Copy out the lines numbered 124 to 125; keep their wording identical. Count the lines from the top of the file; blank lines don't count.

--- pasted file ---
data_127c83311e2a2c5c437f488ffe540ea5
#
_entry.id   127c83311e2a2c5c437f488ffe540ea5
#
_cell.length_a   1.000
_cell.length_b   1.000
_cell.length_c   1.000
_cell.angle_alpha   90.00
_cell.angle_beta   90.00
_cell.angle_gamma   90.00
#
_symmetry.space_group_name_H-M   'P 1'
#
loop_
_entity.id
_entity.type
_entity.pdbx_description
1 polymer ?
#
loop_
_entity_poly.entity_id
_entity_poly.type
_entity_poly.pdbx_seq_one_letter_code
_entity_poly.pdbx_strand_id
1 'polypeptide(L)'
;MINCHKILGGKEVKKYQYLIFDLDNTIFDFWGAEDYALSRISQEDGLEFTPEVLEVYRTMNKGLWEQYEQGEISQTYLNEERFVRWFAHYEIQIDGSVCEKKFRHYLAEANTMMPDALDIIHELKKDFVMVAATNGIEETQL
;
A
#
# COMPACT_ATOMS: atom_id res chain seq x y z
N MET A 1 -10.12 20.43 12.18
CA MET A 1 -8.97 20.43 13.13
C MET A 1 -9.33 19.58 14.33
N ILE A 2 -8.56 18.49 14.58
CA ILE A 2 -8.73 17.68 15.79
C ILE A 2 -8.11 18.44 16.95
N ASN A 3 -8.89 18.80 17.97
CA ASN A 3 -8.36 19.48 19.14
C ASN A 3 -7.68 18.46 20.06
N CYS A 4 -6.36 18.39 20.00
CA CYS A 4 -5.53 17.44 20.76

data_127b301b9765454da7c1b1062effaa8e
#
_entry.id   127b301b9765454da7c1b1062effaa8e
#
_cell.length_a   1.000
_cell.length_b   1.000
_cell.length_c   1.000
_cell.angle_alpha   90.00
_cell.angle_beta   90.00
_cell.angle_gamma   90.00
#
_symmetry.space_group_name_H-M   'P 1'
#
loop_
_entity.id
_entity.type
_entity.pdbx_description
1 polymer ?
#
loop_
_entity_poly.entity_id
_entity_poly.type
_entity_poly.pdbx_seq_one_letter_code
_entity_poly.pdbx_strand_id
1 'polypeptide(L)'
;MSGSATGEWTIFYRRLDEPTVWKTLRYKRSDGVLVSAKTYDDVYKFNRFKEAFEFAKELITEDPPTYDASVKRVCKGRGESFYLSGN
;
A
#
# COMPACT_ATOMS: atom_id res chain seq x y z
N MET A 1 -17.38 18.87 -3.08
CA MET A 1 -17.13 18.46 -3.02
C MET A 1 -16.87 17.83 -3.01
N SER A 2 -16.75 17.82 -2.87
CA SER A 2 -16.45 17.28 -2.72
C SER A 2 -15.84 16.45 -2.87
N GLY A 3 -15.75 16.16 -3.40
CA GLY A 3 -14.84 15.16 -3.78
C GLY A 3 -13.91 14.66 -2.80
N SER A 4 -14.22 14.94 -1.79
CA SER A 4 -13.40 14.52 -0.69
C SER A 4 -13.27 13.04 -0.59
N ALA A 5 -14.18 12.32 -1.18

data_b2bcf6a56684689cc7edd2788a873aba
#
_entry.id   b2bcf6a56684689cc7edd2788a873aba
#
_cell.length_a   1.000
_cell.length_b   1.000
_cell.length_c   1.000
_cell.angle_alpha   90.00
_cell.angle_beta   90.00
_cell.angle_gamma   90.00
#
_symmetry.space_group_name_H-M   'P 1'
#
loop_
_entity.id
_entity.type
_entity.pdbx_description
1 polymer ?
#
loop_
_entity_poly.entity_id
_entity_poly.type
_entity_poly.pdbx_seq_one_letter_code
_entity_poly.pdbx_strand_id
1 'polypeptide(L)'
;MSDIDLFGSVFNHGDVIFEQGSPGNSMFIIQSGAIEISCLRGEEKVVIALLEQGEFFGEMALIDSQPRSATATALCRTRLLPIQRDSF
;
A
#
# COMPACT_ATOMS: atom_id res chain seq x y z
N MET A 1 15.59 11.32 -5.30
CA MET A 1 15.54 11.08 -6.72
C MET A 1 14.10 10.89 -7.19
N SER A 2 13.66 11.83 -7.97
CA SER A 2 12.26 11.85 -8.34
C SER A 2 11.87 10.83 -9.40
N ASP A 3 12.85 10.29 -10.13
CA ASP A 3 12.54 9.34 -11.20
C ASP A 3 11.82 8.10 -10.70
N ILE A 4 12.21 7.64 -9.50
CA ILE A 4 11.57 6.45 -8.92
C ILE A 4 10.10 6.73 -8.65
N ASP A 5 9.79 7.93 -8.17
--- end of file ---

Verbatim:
N ILE A 4 12.21 7.64 -9.50
CA ILE A 4 11.57 6.45 -8.92